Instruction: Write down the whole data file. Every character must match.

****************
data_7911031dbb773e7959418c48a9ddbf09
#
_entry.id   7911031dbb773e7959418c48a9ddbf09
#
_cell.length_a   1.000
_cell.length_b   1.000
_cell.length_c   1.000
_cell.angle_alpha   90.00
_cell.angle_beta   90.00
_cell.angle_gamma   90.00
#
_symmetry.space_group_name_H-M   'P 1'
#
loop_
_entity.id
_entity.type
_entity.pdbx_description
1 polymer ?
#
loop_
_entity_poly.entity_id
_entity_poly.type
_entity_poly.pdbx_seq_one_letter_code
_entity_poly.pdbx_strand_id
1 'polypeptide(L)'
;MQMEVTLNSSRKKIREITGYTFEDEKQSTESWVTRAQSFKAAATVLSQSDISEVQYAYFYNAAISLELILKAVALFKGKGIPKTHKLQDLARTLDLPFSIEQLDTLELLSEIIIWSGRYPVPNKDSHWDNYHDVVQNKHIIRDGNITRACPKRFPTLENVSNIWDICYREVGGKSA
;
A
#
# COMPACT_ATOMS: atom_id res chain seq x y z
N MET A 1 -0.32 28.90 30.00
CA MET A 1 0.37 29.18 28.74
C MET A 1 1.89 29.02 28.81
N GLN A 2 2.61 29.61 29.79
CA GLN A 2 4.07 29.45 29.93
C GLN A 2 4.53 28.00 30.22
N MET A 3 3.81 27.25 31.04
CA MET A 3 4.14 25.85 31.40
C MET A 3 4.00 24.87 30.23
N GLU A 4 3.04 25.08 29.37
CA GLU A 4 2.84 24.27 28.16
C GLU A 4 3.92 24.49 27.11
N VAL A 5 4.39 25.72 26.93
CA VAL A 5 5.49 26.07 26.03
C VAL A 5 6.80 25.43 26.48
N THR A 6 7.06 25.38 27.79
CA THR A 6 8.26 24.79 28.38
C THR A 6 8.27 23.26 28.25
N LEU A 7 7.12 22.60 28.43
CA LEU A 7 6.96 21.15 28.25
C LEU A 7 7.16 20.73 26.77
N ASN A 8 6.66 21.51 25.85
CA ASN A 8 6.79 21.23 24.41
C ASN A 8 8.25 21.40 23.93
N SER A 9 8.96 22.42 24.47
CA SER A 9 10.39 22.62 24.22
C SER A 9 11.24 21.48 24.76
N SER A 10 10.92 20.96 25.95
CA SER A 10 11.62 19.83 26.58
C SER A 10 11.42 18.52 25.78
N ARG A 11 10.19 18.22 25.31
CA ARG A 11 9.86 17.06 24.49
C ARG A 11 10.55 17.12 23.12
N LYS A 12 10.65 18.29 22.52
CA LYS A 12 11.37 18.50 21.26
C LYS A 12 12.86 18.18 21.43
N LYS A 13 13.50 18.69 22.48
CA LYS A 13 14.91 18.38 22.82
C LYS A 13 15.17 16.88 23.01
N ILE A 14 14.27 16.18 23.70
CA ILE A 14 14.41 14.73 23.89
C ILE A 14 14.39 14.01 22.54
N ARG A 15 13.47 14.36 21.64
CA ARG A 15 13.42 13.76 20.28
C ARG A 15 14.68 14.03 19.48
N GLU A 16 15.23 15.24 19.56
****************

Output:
data_7911031dbb773e7959418c48a9ddbf09
#
_entry.id   7911031dbb773e7959418c48a9ddbf09
#
_cell.length_a   1.000
_cell.length_b   1.000
_cell.length_c   1.000
_cell.angle_alpha   90.00
_cell.angle_beta   90.00
_cell.angle_gamma   90.00
#
_symmetry.space_group_name_H-M   'P 1'
#
loop_
_entity.id
_entity.type
_entity.pdbx_description
1 polymer ?
#
loop_
_entity_poly.entity_id
_entity_poly.type
_entity_poly.pdbx_seq_one_letter_code
_entity_poly.pdbx_strand_id
1 'polypeptide(L)'
;MQMEVTLNSSRKKIREITGYTFEDEKQSTESWVTRAQSFKAAATVLSQSDISEVQYAYFYNAAISLELILKAVALFKGKGIPKTHKLQDLARTLDLPFSIEQLDTLELLSEIIIWSGRYPVPNKDSHWDNYHDVVQNKHIIRDGNITRACPKRFPTLENVSNIWDICYREVGGKSA
;
A
#
# COMPACT_ATOMS: atom_id res chain seq x y z
N MET A 1 -0.32 28.90 30.00
CA MET A 1 0.37 29.18 28.74
C MET A 1 1.89 29.02 28.81
N GLN A 2 2.61 29.61 29.79
CA GLN A 2 4.07 29.45 29.93
C GLN A 2 4.53 28.00 30.22
N MET A 3 3.81 27.25 31.04
CA MET A 3 4.14 25.85 31.40
C MET A 3 4.00 24.87 30.23
N GLU A 4 3.04 25.08 29.37
CA GLU A 4 2.84 24.27 28.16
C GLU A 4 3.92 24.49 27.11
N VAL A 5 4.39 25.72 26.93
CA VAL A 5 5.49 26.07 26.03
C VAL A 5 6.80 25.43 26.48
N THR A 6 7.06 25.38 27.79
CA THR A 6 8.26 24.79 28.38
C THR A 6 8.27 23.26 28.25
N LEU A 7 7.12 22.60 28.43
CA LEU A 7 6.96 21.15 28.25
C LEU A 7 7.16 20.73 26.77
N ASN A 8 6.66 21.51 25.85
CA ASN A 8 6.79 21.23 24.41
C ASN A 8 8.25 21.40 23.93
N SER A 9 8.96 22.42 24.47
CA SER A 9 10.39 22.62 24.22
C SER A 9 11.24 21.48 24.76
N SER A 10 10.92 20.96 25.95
CA SER A 10 11.62 19.83 26.58
C SER A 10 11.42 18.52 25.78
N ARG A 11 10.19 18.22 25.31
CA ARG A 11 9.86 17.06 24.49
C ARG A 11 10.55 17.12 23.12
N LYS A 12 10.65 18.29 22.52
CA LYS A 12 11.37 18.50 21.26
C LYS A 12 12.86 18.18 21.43
N LYS A 13 13.50 18.69 22.48
CA LYS A 13 14.91 18.38 22.82
C LYS A 13 15.17 16.88 23.01
N ILE A 14 14.27 16.18 23.70
CA ILE A 14 14.41 14.73 23.89
C ILE A 14 14.39 14.01 22.54
N ARG A 15 13.47 14.36 21.64
CA ARG A 15 13.42 13.76 20.28
C ARG A 15 14.68 14.03 19.48
N GLU A 16 15.23 15.24 19.56